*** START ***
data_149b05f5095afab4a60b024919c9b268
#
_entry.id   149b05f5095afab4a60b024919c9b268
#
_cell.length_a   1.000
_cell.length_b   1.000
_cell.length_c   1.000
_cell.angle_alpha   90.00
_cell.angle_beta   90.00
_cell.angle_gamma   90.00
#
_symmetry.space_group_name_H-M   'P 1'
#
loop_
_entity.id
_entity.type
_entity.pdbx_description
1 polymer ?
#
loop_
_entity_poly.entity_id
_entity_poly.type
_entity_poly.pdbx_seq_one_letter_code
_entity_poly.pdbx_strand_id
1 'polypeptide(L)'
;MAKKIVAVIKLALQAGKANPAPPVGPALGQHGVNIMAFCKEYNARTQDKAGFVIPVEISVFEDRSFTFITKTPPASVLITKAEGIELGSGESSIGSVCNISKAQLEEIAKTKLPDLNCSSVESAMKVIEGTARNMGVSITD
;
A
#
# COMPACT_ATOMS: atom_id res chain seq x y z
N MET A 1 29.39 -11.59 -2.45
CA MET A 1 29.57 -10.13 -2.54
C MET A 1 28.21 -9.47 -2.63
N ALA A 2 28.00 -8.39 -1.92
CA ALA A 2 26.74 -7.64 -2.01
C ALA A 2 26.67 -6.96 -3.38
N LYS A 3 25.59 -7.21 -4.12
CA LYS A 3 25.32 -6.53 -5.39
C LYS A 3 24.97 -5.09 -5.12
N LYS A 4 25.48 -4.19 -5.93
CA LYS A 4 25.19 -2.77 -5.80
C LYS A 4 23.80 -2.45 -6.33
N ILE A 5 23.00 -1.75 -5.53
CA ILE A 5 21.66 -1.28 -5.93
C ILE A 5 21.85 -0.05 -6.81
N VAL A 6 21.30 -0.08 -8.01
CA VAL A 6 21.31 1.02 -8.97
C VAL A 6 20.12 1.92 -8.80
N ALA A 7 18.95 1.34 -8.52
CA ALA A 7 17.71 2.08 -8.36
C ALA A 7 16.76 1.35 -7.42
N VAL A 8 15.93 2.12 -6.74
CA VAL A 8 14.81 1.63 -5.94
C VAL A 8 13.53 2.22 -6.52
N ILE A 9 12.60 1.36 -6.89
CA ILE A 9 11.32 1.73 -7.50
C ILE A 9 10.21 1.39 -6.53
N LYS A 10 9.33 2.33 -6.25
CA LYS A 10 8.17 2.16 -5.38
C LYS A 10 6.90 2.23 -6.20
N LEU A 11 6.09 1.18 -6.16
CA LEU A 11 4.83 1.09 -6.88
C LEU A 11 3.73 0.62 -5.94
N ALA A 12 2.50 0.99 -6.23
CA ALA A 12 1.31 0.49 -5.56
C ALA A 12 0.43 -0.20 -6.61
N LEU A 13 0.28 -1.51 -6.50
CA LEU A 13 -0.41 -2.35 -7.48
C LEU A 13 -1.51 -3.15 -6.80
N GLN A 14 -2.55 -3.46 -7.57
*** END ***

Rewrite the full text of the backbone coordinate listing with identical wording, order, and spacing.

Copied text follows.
data_149b05f5095afab4a60b024919c9b268
#
_entry.id   149b05f5095afab4a60b024919c9b268
#
_cell.length_a   1.000
_cell.length_b   1.000
_cell.length_c   1.000
_cell.angle_alpha   90.00
_cell.angle_beta   90.00
_cell.angle_gamma   90.00
#
_symmetry.space_group_name_H-M   'P 1'
#
loop_
_entity.id
_entity.type
_entity.pdbx_description
1 polymer ?
#
loop_
_entity_poly.entity_id
_entity_poly.type
_entity_poly.pdbx_seq_one_letter_code
_entity_poly.pdbx_strand_id
1 'polypeptide(L)'
;MAKKIVAVIKLALQAGKANPAPPVGPALGQHGVNIMAFCKEYNARTQDKAGFVIPVEISVFEDRSFTFITKTPPASVLITKAEGIELGSGESSIGSVCNISKAQLEEIAKTKLPDLNCSSVESAMKVIEGTARNMGVSITD
;
A
#
# COMPACT_ATOMS: atom_id res chain seq x y z
N MET A 1 29.39 -11.59 -2.45
CA MET A 1 29.57 -10.13 -2.54
C MET A 1 28.21 -9.47 -2.63
N ALA A 2 28.00 -8.39 -1.92
CA ALA A 2 26.74 -7.64 -2.01
C ALA A 2 26.67 -6.96 -3.38
N LYS A 3 25.59 -7.21 -4.12
CA LYS A 3 25.32 -6.53 -5.39
C LYS A 3 24.97 -5.09 -5.12
N LYS A 4 25.48 -4.19 -5.93
CA LYS A 4 25.19 -2.77 -5.80
C LYS A 4 23.80 -2.45 -6.33
N ILE A 5 23.00 -1.75 -5.53
CA ILE A 5 21.66 -1.28 -5.93
C ILE A 5 21.85 -0.05 -6.81
N VAL A 6 21.30 -0.08 -8.01
CA VAL A 6 21.31 1.02 -8.97
C VAL A 6 20.12 1.92 -8.80
N ALA A 7 18.95 1.34 -8.52
CA ALA A 7 17.71 2.08 -8.36
C ALA A 7 16.76 1.35 -7.42
N VAL A 8 15.93 2.12 -6.74
CA VAL A 8 14.81 1.63 -5.94
C VAL A 8 13.53 2.22 -6.52
N ILE A 9 12.60 1.36 -6.89
CA ILE A 9 11.32 1.73 -7.50
C ILE A 9 10.21 1.39 -6.53
N LYS A 10 9.33 2.33 -6.25
CA LYS A 10 8.17 2.16 -5.38
C LYS A 10 6.90 2.23 -6.20
N LEU A 11 6.09 1.18 -6.16
CA LEU A 11 4.83 1.09 -6.88
C LEU A 11 3.73 0.62 -5.94
N ALA A 12 2.50 0.99 -6.23
CA ALA A 12 1.31 0.49 -5.56
C ALA A 12 0.43 -0.20 -6.61
N LEU A 13 0.28 -1.51 -6.50
CA LEU A 13 -0.41 -2.35 -7.48
C LEU A 13 -1.51 -3.15 -6.80
N GLN A 14 -2.55 -3.46 -7.57